- Liberals have tried replacing the Ninth and Tenth amendments with warped interpretations of the the Interstate Commerce and the Necessary and Proper clauses.
The thought that the justices would actually give more weight to the Constitution than precedents just stunned liberal pundits. Hearing justices question SG Verilli about the enumerated powers of the Ninth Amendment with regard to the individual mandate had to rock Jeffrey Toobin’s world.
The thought that Justice Scalia would lecture SG Verilli on the true meaning of the Necessary and Proper Clause must’ve stunned liberal pundits, too. In that lecture, Justice Scalia said that O’Care might or might not be necessary but it wasn’t proper. Here’s the heart of the text of the Necessary and Proper Clause:
To make all Laws which shall be necessary and proper for carrying into Execution the foregoing Powers and all other Powers vested by this Constitution in the Government of the United States
It’s interesting that liberals don’t think that legislation that violates the Ninth and Tenth amendments are proper. I’ve yet to meet a liberal that admits that the Constitution limits what the federal government is authorized to do. It appears as though the Roberts Court is about to teach them that foundational principle.
The Supreme Court has fit their rulings into their policy beliefs for so long that liberals expected the Supremes to rubberstamp the things they like (think O’Care) and overturn things they don’t agree with (think Kelo v. New London).
If Democrats want to continue thinking of SCOTUS as a rubberstamp, that’s their right. It’s also foolish. The Roberts Court is getting the reputation of paying more attention to the Constitution and its amendments than to precedents. That’s as it should be.
Relying on precedents will get people in trouble. Trusting in the Constitution never will. That’s the Democrats’ biggest downfall.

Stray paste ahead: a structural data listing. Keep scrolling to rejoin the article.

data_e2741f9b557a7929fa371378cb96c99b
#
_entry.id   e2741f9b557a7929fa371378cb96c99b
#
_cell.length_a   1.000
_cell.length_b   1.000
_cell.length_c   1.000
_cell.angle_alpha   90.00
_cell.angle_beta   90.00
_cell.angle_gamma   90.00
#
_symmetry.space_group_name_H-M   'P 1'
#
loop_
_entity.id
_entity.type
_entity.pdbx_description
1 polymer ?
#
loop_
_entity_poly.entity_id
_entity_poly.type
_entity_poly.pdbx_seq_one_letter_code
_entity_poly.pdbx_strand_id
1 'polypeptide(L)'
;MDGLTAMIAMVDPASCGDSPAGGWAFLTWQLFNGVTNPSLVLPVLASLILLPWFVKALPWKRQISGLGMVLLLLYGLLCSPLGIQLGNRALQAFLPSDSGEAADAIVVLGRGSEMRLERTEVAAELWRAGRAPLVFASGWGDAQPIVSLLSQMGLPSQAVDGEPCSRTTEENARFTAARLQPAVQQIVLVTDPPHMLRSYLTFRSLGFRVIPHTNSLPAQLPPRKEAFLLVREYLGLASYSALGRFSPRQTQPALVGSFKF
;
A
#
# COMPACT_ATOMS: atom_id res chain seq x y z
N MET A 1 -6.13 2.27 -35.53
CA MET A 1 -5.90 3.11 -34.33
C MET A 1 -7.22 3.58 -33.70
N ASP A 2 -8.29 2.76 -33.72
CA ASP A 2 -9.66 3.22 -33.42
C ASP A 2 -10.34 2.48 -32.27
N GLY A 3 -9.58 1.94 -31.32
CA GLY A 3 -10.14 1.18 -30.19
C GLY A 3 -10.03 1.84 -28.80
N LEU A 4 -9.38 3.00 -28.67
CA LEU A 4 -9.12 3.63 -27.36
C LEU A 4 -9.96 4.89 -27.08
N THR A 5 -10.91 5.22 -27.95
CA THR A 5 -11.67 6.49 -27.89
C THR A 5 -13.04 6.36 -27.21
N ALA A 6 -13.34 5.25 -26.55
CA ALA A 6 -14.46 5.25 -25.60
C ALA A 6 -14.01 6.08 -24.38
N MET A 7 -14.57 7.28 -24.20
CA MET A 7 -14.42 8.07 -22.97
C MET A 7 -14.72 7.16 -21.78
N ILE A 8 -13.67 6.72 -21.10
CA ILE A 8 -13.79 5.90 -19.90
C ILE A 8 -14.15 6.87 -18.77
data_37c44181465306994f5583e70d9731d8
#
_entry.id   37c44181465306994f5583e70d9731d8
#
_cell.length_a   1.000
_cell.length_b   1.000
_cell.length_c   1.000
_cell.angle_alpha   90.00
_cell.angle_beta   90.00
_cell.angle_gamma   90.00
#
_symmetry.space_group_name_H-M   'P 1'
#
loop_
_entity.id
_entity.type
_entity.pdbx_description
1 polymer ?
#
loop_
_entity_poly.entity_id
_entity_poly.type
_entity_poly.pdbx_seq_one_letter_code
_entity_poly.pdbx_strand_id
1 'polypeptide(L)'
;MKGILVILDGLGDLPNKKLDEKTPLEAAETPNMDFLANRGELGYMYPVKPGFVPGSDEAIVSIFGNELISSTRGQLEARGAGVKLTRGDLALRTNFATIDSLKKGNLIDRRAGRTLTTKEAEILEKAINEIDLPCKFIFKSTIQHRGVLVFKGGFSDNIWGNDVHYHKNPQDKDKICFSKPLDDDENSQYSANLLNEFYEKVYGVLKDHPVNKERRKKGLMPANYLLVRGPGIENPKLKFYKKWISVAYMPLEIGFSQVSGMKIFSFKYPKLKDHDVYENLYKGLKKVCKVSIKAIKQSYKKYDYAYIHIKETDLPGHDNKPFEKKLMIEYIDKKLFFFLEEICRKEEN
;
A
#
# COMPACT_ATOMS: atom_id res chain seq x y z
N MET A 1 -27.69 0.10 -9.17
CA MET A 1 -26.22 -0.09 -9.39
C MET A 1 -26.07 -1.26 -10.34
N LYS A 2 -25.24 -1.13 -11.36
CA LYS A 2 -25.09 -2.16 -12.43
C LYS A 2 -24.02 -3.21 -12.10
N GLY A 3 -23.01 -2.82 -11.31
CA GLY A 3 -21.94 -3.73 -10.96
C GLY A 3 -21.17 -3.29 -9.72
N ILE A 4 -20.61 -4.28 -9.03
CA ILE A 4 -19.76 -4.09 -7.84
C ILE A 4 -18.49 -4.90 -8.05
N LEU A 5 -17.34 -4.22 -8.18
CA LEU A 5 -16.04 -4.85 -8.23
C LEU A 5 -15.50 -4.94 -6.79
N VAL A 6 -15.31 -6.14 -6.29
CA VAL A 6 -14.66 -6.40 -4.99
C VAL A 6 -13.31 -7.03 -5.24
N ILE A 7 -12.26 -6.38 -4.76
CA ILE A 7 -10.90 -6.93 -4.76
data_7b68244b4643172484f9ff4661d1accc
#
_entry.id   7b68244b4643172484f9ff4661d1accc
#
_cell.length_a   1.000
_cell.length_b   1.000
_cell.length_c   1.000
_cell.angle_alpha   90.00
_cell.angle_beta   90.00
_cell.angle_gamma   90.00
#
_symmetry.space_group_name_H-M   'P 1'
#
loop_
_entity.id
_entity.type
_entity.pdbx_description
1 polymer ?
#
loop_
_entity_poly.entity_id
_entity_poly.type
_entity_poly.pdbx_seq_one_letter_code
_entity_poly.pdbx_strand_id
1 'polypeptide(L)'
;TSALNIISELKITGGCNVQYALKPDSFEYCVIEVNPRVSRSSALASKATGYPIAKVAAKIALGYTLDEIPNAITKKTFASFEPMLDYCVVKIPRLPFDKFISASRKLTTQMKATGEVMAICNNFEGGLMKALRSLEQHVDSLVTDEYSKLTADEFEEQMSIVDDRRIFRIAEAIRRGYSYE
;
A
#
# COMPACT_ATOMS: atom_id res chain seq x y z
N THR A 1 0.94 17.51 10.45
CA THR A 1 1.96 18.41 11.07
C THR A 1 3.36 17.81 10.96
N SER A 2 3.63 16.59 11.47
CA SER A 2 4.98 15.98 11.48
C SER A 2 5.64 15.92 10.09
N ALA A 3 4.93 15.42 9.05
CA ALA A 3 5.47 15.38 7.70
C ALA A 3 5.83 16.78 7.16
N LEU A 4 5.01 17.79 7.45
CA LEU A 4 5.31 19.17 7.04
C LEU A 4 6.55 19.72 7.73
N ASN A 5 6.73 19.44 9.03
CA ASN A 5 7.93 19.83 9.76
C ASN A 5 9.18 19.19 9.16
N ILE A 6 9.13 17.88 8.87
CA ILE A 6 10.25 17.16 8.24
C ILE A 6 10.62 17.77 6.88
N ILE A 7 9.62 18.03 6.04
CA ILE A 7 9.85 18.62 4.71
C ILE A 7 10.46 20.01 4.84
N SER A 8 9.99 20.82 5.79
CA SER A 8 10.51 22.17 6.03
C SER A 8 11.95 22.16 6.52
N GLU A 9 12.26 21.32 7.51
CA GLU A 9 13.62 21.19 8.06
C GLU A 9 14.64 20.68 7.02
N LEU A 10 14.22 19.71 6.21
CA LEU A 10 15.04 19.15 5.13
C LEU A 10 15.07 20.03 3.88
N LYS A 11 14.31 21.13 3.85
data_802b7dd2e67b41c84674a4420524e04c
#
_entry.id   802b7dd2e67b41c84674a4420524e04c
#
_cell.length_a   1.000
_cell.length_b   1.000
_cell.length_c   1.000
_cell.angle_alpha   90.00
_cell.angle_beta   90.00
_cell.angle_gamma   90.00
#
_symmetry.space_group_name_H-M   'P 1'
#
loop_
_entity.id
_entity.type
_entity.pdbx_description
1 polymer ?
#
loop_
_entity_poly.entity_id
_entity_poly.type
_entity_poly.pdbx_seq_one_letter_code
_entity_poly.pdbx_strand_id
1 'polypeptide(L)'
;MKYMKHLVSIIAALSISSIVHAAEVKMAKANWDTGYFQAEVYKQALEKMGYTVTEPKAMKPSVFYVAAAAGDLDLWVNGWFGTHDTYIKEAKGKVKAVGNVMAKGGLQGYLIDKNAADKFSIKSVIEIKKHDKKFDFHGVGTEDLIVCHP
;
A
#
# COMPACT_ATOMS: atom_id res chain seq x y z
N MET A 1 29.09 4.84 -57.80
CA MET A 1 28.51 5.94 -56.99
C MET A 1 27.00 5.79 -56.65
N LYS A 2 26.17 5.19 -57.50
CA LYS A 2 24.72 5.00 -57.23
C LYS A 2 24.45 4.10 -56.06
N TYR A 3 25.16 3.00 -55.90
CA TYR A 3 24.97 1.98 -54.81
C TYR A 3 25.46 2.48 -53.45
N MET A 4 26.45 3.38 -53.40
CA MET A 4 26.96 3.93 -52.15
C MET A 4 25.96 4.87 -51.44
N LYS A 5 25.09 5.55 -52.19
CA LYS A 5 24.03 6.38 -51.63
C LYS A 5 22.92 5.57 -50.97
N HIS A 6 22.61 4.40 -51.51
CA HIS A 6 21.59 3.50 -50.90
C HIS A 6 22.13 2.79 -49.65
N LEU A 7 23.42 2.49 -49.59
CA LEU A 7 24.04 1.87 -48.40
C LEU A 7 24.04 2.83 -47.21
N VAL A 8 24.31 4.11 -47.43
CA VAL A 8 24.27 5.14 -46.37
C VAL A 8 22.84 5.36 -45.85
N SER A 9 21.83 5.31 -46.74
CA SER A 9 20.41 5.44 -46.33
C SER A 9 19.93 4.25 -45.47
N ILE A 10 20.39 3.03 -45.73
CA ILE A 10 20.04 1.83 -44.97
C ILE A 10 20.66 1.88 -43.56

This week has been an extraordinary week for constitutional scholars. This week, people of all political stripes heard constitutional arguments from conservatives like Justices Scalia and Alito to liberals like Justices Ginsburg and Breyer.
They heard arguments made by Paul Clement, who represented the 26 states. They heard arguments made by Solicitor General Verilli. Some of the best arguments made in the case, though, were part of the Legal Landmark Foundation’s Amicus brief to the court. LLF’s brief is a history lesson on the Commerce Clause. Here’s part of LLF’s brief:
New York, New Jersey and Connecticut were on the brink of civil war over New York’s refusal to allow any ships or other navigational transports access to the state’s ports or harbors other than those owned by New York’s designees. The result was escalating transport fees to neighboring states, confiscation of unlicensed vessels and dangerously heightened tensions between New York and its neighboring states. Gibbons, 22 U.S. (9 Wheat.) at 184-185.
A national crisis, if not civil war, was averted by the Supreme Court’s application of the Commerce Clause, which was straightforward, logical, and obvious:
All America understands, and has uniformly understood, the word “commerce” to comprehend navigation. It was so understood, and must have been so understood, when the constitution was framed. The power over commerce, including navigation, was one of the primary objects for which the people of America adopted their government, and must have been contemplated in forming it.
The Convention must have used the word in that sense; because all have understood it in that sense, and the attempt to restrict it comes too late.
In other words, the Commerce Clause was codified into the Constitution to give the federal government the authority to resolve trade disputes between the sovereign states. That’s a far cry from giving the federal government the authority to tell people or corporations that they must engage in specific types of commerce of Washington’s choosing.
Here’s another brilliant constitutional argument against Obamacare: